TWO winemakers from a picturesque winery in the south of Hungary visited the Orange River Cellars’ Keimoes Cellar during the sunsoaked month of February.
Peter Urban and Orsi Bodri from Bodri Pincészet (Pincészet means winery) in the Szekszard wine region in the south of Hungary have been visiting Keimoes from 8 February.
This is their second visit to South Africa, but last year they only spend time in Cape Town and Stellenbosch.
They met Chris Venter, manager of the Keimoes Cellar, in Hungary last year and he invited them to the Northern Cape to see how this wine region works.
According to Urban they enjoyed their stay in Keimoes. “We are very happy to be here. Everybody is so nice and we had no problems. We felt like we became part of the team.”
Not even the weather with its constant forays in the 40C bothered them. They also come from a region where the summers are dry, but their winters can see temperatures of -10C.
Urban said they are not used to the quantities of grapes we produce here. “We have never experienced harvesting up to or even more than 40 tons per hectare. In Hungary to make a good quality wine we only harvest up to 13 tons per hectare.”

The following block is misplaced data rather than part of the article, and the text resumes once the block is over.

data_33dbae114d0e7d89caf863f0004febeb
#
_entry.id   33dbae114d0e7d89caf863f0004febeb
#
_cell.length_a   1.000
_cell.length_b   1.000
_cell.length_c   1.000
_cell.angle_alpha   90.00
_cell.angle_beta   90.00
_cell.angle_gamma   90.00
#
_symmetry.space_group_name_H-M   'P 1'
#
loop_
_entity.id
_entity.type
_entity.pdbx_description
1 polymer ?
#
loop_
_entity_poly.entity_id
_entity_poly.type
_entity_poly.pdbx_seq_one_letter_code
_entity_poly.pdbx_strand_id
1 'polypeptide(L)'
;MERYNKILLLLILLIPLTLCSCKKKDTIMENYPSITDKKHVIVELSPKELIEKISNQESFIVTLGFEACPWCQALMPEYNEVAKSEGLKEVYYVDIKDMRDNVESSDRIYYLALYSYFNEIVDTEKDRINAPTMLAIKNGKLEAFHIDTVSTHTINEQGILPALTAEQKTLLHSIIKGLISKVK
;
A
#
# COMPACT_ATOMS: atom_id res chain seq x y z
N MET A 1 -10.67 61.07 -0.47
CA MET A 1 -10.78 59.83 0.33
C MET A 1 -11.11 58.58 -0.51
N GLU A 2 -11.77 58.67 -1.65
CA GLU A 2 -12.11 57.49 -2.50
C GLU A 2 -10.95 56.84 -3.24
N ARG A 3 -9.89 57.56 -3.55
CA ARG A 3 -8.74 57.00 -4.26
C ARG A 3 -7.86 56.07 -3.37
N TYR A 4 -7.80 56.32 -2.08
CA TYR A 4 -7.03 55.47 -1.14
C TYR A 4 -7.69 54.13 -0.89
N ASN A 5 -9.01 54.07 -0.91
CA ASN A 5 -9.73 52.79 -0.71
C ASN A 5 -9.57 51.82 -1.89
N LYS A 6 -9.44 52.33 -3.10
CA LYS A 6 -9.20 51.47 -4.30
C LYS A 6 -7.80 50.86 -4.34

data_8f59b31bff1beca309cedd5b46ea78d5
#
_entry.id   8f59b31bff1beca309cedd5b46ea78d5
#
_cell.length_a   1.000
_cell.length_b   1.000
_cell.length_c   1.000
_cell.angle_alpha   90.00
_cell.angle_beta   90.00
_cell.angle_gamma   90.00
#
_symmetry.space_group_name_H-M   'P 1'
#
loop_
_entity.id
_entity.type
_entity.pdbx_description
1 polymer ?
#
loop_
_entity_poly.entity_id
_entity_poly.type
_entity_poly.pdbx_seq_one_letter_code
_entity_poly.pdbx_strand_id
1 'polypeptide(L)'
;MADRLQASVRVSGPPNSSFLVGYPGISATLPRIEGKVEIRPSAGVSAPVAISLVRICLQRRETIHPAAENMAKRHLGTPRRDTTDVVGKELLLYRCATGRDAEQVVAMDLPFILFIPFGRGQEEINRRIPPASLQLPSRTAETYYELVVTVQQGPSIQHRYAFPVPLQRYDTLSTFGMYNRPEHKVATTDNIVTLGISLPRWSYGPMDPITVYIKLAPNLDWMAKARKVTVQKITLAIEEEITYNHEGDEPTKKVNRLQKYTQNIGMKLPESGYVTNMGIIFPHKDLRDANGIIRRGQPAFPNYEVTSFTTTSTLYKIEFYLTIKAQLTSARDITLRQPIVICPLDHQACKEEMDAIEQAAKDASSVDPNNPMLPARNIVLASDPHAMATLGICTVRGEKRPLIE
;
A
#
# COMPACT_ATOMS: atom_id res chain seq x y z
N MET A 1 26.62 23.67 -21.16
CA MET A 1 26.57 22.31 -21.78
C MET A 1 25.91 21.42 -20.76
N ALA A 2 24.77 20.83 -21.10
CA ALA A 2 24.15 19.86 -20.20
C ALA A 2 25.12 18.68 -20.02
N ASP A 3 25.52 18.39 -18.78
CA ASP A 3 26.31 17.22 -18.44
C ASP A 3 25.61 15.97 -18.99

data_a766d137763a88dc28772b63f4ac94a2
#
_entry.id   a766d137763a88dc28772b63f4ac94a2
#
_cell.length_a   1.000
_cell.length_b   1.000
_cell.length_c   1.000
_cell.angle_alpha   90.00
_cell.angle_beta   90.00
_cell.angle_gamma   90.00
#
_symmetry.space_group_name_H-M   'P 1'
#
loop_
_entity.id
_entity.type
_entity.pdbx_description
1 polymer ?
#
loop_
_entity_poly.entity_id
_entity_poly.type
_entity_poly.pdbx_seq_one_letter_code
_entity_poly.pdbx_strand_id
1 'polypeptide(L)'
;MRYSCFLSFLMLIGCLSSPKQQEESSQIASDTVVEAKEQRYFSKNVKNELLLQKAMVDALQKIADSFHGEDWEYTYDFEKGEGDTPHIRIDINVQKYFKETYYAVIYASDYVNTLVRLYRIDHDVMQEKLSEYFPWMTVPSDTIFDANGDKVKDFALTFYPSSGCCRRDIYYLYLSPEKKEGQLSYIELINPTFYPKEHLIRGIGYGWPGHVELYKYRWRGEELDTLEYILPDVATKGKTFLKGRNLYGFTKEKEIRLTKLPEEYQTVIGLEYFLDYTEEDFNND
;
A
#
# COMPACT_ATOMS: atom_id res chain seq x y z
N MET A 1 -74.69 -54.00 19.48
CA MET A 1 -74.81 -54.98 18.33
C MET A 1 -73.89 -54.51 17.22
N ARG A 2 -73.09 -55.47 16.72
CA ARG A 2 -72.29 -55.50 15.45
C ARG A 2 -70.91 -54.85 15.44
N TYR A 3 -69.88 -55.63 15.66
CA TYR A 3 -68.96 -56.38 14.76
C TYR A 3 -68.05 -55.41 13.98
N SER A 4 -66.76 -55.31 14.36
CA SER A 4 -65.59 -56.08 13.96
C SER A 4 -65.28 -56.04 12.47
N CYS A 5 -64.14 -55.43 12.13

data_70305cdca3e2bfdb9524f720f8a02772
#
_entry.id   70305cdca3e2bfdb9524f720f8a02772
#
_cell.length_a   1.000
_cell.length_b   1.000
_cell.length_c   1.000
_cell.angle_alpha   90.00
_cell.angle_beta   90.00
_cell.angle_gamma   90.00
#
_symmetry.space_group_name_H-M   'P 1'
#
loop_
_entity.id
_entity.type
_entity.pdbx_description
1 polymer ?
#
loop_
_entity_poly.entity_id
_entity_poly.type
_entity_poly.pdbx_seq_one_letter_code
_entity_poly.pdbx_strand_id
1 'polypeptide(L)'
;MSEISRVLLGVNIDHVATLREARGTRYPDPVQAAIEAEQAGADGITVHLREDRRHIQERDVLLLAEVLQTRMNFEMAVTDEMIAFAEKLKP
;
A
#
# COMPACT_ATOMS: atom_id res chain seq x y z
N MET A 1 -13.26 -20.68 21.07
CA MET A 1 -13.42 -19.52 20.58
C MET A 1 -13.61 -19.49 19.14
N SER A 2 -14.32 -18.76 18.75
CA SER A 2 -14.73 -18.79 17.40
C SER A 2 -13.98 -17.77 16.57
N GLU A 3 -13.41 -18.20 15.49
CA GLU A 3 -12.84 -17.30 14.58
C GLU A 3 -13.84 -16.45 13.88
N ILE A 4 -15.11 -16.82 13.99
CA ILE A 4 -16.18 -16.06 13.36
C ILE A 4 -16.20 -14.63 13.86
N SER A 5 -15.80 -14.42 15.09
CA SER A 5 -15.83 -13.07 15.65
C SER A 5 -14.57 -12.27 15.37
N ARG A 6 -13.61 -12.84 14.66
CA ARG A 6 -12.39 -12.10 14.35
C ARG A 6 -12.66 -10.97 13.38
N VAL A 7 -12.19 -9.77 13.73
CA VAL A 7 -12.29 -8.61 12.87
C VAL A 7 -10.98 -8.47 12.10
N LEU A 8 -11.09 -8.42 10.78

He added they also have a problem with water in summer. “You have so much water here, in dry summers we have difficulty in providing the vineyards with water. We only receive between 600 and 800mm rain during summer.”
Although their winery in Hungary makes mostly red wines, they are pleasantly surprised with the white wines that are produced here. “The white wines in the Orange River region are very good and especially the chenin blanc and the colombard is very refreshing.”
Urban also said although this area with its weather and the quantities that are produced are not ideally suited for the making of red wines, he can see a good progression in the making of red wines. “Ruby cabernet can be made into an easy-drink good quality wine,” he said.
They enjoyed their visit to this region because of the challenges winemakers here face because of the quantity of grapes they receive. “To take a few grapes and produce a boutique wine is not nearly as challenging as working with the quantities your winemakers face.”